The science of ‘herd mentality’

Why your brain wants you to follow the crowd.

  • What can monkeys teach us about stock market bubbles? It turns out that monkeys make decisions much like investors on the trading floor—they develop a herd mentality, mimicking the behavior of others until overinflation and the eventual pop.
  • "This tendency to follow the herd emerges from our social brain networks," explains Michael Platt, professor of neuroscience at the University of Pennsylvania. This network allows us to learn and adapt based on information from those around us. But these learnings are not always positive.
  • In the context of money and the stock market, following the herd could result in bad financial decisions. The key, Platt says, is learning to take a step back and resist impulses, which in some ways goes against our evolution and the way our brains work. "There's a trade off between speed and accuracy in decision-making," he says. "If we could slow people down, that would allow more evidence to accumulate, and they're more likely to make a better decision."

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In this Dutch town, the euro’s fictional bridges are now real

The European currency features buildings that didn't exist, until Spijkenisse made them in concrete

Credit: Google Maps, ECB (Graphics: Ruland Kolen)
  • The euro banknotes feature seven different bridges – all of them fictional.
  • They represent periods instead of places, so as not to offend anyone.
  • But one Dutch town has turned monetary fiction into monumental fact.
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Learn the fundamentals of financial accounting from an actual CPA

Understand everything that goes behind payroll, debits, credits, and more with this 25-hour course collection.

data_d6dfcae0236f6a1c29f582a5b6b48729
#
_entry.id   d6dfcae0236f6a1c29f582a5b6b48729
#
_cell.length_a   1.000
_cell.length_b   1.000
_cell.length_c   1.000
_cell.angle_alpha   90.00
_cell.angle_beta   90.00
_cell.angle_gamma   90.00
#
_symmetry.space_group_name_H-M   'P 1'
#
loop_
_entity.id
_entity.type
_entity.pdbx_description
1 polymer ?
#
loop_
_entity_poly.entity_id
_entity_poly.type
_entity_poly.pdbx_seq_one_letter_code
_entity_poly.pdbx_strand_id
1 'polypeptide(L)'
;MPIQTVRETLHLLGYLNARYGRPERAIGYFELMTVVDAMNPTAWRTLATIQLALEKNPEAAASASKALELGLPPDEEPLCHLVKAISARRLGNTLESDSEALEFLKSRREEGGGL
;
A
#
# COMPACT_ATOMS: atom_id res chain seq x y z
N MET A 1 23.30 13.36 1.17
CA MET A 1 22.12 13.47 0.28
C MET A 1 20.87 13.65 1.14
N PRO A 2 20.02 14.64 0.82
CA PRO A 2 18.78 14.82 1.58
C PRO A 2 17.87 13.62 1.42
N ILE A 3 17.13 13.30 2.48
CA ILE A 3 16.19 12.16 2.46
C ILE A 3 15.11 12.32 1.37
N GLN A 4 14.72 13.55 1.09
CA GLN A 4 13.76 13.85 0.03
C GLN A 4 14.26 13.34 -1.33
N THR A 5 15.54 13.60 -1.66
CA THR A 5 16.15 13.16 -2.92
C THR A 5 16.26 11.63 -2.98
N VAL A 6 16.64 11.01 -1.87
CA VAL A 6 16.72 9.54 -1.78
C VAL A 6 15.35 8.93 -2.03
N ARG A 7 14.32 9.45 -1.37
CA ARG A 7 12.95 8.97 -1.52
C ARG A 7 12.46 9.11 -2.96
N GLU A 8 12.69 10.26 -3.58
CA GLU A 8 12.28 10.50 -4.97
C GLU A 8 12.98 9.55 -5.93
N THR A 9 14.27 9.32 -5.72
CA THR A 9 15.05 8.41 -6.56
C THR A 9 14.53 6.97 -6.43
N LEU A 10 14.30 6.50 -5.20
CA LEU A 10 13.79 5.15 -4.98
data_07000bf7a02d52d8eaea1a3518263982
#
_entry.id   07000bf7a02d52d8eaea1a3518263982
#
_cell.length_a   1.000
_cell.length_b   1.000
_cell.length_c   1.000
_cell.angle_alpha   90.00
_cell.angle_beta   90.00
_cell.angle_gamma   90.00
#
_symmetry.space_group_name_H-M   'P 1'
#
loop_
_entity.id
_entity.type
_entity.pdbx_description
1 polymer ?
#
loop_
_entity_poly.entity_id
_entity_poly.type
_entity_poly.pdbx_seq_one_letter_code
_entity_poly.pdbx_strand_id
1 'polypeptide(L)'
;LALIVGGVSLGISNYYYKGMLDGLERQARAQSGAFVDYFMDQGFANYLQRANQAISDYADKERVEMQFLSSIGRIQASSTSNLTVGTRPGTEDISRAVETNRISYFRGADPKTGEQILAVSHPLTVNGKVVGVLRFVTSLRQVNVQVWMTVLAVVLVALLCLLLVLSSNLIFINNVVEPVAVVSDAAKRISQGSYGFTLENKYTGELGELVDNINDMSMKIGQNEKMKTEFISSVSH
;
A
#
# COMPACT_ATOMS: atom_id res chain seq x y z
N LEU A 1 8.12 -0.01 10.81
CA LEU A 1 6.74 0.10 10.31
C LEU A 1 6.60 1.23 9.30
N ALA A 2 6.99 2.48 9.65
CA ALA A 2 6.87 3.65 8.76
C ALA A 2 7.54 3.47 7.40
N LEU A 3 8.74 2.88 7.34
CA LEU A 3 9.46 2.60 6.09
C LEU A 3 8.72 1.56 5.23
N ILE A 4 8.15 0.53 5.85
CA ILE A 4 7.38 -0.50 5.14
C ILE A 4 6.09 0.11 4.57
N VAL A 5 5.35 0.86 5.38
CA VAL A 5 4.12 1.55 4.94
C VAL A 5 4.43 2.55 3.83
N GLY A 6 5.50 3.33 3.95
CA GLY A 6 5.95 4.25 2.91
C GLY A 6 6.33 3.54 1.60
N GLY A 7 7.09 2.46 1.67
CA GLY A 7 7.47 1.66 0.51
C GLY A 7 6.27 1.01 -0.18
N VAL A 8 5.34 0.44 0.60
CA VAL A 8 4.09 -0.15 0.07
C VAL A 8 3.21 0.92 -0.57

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Bitcoin and blockchain 101: Why the future will be decentralized

A crash course in the history of money, the birth of Bitcoin, and blockchain technology.

  • We've all heard terms like Bitcoin, blockchain, and cryptocurrency being thrown around in the past few years, but what do they mean? Consider this your crash course.
  • Experts from across the spectrum of money and tech provide a history of commerce dating back tens of thousands of years, explain what blockchain and Bitcoin are and how they work, and offer insights into the differences between centralized and decentralized systems.
  • Because blockchain is incredibly difficult to hack, it has massive implications for elections, banking, shipping, land ownership—any domain where corruption is rampant. While the technology may feel abstract now, programmer Brian Behlendorf compares it to explaining the concept of email to people in 1993. One day, blockchain will be a seamless part of our lives.
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Money impacts happiness more than previously thought, study finds

A new study casts doubt on previous research showing that emotional well-being plateaus at an income of $75,000 per year.

Credit: Alexander Mils on Unsplash
  • A new study examined how income affects experienced and evaluative well-being, which are two measures researchers commonly use to evaluate happiness.
  • The results showed that both evaluative and experienced well-being tend to increase alongside income.
  • Still, the results don't suggest you should assign more importance to money, or tie your ideas of personal success to it.
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